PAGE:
Let's start by opening up the differential graph with it open. Let's press the green button. As soon as you press it, it's going to show the live output of the geophone plotted to a constantly updating graph. When I lightly tap the corners of the table, the geophone will register it and the graph will respond in turn. Very sweet! This data is also recorded to the shell and it even picks up handwriting. The y-axis are the millivolts coming out of our geophone as determined by the ADC board. The readings constantly come in at around 20 each second.

Taking a quick dive into the script, the first two lines are the libraries needed to plot data. After that, it's time and the package needed to run the ADC. We then create an ADC instance right here; this points the system to the I2C address that we set up earlier.

We have our ADC attached to our system and we then choose a gain to utilize to gain a 16. This is the max that this ADC board can do. This way, you can really see how sensitive the geophone is. Just as an example, if you were to have this in the boot of your car picking up the vibrations as you drive along, you may not need such an extreme sensitivity and a lower gain value would be better.

We will also use the voltage range that each gain level targets to adjust our graph scaling later in the script. Everything below this really has to do with creating the constantly updating graph, except for this section down here. This line here pulls data from the ADC each loop. The next lines convert this value to a millivolts value, then we print them to the shell and the next line plots them on the graph.

The next script worth looking at is differential data collect gain dot py. When you run this script, the ADC very quickly will sample the geophone a hundred times. The Raspberry Pi will then capture those pieces of information and save them in a CSV file named geophone underscore data dot csv. If this file is not already created, it's going to create it. As you can see, each new data point has been separated by a new line. Be aware that each time you run this script, it's going to rewrite that CSV file. It will also tell you exactly how long it took to complete and print that time in seconds to the shell.

If you run it as is, you're going to receive those 100 samples within around a second. Allow me to demonstrate and it only took 0.96 of a second to do so. That is a lot of data points really quick. Since we're already in the script, let's take a dive into it further. Initialization and data retrieval is the same as before. Here is the sample number variable which we will use in conjunction with the loop so we can get our 100.

Data points are gathered and the next line lets the script create and write the csv file. We also have some extra variables just so we can keep track of how long it took to receive those 100 points of data. Then, we jump into the for loop. This line right here captures that value coming out of the adc. Then, if we go down a little bit further, this line right here is the one that writes those millivolts into our csv file.

If you wanted to record seismic data over an entire 24 hour period, you can do so with this script. You just need to make the following adjustment: comment out this for loop here and then uncomment these and this. This line will take the time it is currently and then only once 24 hours have passed will the script stop looping.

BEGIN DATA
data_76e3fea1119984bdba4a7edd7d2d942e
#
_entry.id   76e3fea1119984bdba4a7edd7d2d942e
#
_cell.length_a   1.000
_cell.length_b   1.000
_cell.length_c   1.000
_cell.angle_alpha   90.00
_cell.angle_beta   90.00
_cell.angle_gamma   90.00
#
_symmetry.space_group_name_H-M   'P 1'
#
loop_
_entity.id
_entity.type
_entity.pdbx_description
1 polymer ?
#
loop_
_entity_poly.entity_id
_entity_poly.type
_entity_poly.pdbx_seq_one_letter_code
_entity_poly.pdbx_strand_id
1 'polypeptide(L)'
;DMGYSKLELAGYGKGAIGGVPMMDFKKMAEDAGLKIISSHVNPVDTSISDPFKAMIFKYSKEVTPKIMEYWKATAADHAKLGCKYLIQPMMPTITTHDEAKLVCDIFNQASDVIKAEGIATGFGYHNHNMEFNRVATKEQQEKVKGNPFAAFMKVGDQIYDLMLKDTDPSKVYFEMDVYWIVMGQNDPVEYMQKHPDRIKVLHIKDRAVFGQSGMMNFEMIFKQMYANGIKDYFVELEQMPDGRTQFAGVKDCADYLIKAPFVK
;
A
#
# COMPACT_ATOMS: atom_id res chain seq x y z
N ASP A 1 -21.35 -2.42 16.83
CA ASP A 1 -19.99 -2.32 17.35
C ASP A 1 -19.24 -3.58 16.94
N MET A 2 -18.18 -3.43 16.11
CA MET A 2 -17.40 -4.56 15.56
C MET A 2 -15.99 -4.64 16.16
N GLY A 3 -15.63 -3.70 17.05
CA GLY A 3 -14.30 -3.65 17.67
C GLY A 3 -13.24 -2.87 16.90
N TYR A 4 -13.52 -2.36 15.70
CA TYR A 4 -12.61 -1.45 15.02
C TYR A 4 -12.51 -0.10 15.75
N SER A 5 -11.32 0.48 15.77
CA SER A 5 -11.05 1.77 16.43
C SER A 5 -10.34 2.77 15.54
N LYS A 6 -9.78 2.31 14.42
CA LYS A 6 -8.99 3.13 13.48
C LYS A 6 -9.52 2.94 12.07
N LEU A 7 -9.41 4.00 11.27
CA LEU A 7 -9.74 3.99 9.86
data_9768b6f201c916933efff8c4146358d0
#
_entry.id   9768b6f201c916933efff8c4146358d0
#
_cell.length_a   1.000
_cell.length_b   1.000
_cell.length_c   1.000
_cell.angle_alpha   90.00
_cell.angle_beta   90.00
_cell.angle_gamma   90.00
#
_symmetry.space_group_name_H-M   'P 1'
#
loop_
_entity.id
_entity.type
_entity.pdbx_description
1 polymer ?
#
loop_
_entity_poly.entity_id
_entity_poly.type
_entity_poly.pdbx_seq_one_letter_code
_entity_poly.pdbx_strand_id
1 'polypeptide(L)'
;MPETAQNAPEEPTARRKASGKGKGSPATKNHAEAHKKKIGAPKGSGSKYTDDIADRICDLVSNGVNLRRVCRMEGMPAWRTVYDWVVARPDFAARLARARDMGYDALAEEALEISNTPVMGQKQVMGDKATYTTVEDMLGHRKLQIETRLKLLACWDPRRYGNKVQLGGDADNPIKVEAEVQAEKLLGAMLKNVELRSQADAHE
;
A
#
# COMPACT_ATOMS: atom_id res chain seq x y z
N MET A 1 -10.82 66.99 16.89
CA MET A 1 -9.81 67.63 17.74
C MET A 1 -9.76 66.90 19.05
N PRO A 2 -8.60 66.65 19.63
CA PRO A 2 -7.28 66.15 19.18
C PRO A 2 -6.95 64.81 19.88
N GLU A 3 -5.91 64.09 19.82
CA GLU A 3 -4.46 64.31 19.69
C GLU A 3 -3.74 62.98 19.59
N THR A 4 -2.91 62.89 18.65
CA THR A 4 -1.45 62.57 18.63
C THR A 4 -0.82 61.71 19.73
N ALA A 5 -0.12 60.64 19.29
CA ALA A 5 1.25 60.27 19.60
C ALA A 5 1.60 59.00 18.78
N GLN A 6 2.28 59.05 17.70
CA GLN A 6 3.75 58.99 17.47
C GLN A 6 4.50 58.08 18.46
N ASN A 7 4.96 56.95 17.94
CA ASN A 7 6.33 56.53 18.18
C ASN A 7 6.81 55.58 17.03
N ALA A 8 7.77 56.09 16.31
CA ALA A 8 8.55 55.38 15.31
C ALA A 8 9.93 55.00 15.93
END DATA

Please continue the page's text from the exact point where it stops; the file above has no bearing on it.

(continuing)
When you have sufficient data or you have something that you really want to graphically observe, we can quickly take that csv file and plot it in excel. Finally, I wanted to control a camera based on the vibrations around me. The idea is that when I walk by the raspberry pi, the geophone will pick it up and trigger a photo to be taken of me. To do this, I'm going to need to attach this camera to the csi port on the raspberry pi. Check the description for a guide all about setting up cameras if you need.

Let's take a look at the script called footsteps camera geophone dot py. It's going to look very similar to the previous ones except we're also importing the OS functionality. When you scroll down, you can see that the while loop is going to continue forever. Then, we gather the data in the same way as before. Inside this loop, there is also an if statement. Inside this loop, this is the threshold. If the geophone picks up a millivolt data point larger or smaller than these two values here, then the camera is going to be activated by this line.

This OS dot system sudo lib camera dash still dash dash date time is just a way of taking a photograph. This is the reason why we needed to import OS at the beginning. The camera is going to auto adjust and take a photograph of whatever happens to be in front of it. Then the system will revert back to vibration listening. If this threshold is too sensitive for your application, simply adjust these values here. Keep in mind that I'm making it hard for the geophone as it's on a hard wooden table and I'm walking around on carpet. Normally geophones are installed directly against hard ground. So let's run and test it now.

We'll stop the script running and let's go take a look at that photo that it got at me. You're going to find the photos in the same place as the scripts and the photos are going to be named with the current date and time, so there's no concern of overwriting them. I'm pretty sure this is the one that got me. Nice!

This opens up an interesting world of control where intelligent devices can be set up behind walls completely out of the line of sight. Say you are walking through your house at night, your system could know exactly where you are and turn on your lights automatically illuminating the path as you go. Or you could utilize it as a secret method of tracking how many people are walking past a certain location.

Hopefully this toolkit of knowledge on both ADCs and geophones will serve you well. If you have any questions, write me a message down below. We are full-time makers and we're here to help. So with my geophone bouncing along just how it should, until next time, stay coz.